What role do business and community leaders need to play and how easy is it for those who want to contribute to get involved in these learning environments?

Rep. Polis: Business and community leaders can become involved in improving public education in a variety of ways. They can contribute funds to school and school district foundations; serve on those foundations; participate in school and school district accountability committees by offering assistance and advice on instruction and other supports to students; provide leadership in public school communities by convincing other business and community leaders to be involved in school activities; support schools by volunteering their time at events and activities; and offer service learning internships for students. If entrepreneurs want to grow their businesses they have a vested interest in ensuring that their public schools are producing a well-prepared workforce.

Regarding school leadership, what needs to be done at the district, university and state department of education levels to prepare and develop school leaders?

Rep. Polis: It simply makes sense to align higher education admissions and K-12 standards. If we’re not preparing our children to enter college then we’re not supporting the kind of workforce we’ll need for the future. We should also hold teacher preparation programs accountable by linking their teachers’ students’ test scores back to each higher education institution.

Higher education institutions should coordinate with K-12 to prioritize the development of effective school leaders, including principals. Higher education departments, state education departments, and school districts should facilitate concurrent enrollment programs for all students. K-12 and higher education officials should also be in regular communication regarding issues related to college remediation, graduation requirements, college access, standards and assessments.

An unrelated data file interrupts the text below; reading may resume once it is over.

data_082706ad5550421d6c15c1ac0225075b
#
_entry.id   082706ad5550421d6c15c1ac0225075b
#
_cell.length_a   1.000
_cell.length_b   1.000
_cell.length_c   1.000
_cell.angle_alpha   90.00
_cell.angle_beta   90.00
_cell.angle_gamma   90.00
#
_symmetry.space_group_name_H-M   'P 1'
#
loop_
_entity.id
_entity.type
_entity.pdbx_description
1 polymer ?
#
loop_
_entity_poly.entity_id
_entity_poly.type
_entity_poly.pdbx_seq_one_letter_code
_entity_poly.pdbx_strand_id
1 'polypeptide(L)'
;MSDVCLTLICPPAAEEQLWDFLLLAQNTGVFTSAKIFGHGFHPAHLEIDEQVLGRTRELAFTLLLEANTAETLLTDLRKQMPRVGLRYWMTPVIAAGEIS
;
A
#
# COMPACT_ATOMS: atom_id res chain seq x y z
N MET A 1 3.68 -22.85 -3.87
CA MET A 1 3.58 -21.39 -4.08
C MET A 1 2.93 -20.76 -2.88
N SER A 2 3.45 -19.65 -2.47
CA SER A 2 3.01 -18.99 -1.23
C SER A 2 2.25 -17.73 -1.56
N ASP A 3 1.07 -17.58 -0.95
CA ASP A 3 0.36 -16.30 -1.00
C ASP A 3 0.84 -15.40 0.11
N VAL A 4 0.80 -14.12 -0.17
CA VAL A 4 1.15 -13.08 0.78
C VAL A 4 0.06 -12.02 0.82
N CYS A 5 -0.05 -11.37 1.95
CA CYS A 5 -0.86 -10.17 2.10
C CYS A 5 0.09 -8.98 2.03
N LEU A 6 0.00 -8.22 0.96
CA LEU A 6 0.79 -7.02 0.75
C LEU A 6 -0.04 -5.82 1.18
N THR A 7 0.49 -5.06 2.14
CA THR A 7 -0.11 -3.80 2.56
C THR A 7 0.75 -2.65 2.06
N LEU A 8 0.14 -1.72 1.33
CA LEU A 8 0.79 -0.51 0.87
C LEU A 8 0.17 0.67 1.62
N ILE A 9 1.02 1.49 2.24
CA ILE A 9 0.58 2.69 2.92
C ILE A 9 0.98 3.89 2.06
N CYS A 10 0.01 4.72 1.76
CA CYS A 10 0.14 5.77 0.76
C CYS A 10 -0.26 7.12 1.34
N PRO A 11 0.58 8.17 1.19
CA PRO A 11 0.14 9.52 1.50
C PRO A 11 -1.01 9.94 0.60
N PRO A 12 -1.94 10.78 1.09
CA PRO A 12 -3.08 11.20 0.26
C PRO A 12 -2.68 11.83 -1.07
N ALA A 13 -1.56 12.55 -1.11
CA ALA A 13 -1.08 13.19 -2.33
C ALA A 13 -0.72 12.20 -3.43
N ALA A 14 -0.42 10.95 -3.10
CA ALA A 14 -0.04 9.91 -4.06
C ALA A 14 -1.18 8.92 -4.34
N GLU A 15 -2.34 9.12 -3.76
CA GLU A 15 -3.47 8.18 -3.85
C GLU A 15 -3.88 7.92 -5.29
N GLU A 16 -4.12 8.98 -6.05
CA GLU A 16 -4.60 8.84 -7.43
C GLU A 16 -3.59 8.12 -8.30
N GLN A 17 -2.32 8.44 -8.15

1. Most of what he says sounds good to me, but he seems to be drinking the Kool-Aid on test scores being the only way of deciding if students (and subsequently their teachers) are succeeding. This is concerning for a number of reasons, most of which we all know and don't need to be rehashed.

  2. Great point on the test score Kool-Aid, Ryan. As you say, we know this is concerning; for teachers wanting policy folks intent on "accountability" to look at other/multiple measures, what measures should we be pushing them to consider?

  3. thanks for sharing Noah..

    in regard to your - what measures should we be pushing to consider for folks intent on accountability - i'm thinking...

    another answer to your 3rd question:
    city as floorplan - ie: Dennis Littky's the Met

    and to your 4th question:
    community members as mentors in ongoing feedback loops to kids - per their interest driven learning/doing